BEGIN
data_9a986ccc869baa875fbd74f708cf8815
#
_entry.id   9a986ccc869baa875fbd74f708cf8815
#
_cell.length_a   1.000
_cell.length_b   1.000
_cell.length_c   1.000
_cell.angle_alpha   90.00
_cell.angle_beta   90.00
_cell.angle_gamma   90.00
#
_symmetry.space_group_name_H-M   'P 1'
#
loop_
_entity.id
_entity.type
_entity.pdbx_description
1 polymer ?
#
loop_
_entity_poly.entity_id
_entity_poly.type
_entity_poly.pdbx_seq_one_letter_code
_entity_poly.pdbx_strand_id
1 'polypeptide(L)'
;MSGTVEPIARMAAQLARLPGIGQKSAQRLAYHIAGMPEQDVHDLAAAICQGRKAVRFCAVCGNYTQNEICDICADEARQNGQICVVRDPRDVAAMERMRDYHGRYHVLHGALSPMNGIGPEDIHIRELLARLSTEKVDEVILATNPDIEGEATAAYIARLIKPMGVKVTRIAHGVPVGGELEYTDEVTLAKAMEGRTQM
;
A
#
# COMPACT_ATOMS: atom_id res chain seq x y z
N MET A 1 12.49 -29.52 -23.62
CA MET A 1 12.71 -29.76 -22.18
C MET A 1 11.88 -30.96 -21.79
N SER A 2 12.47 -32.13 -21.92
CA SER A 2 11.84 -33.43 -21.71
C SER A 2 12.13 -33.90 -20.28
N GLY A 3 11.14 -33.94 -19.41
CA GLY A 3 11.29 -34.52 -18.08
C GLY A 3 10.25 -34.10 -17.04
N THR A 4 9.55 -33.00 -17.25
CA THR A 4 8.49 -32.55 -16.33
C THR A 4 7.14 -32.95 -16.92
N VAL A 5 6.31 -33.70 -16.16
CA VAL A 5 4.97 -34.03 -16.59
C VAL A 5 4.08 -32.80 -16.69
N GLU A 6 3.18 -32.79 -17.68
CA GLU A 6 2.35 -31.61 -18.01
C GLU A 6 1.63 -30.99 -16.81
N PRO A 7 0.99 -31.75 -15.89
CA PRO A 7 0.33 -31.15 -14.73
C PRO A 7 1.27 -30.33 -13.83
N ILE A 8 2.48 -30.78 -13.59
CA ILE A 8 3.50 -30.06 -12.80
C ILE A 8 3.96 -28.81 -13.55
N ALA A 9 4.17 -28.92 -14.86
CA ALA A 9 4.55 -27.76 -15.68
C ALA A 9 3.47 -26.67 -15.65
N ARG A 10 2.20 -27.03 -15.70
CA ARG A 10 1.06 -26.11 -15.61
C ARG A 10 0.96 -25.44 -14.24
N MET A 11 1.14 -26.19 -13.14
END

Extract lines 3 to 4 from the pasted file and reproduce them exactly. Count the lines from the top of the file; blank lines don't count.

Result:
_entry.id   9a986ccc869baa875fbd74f708cf8815
#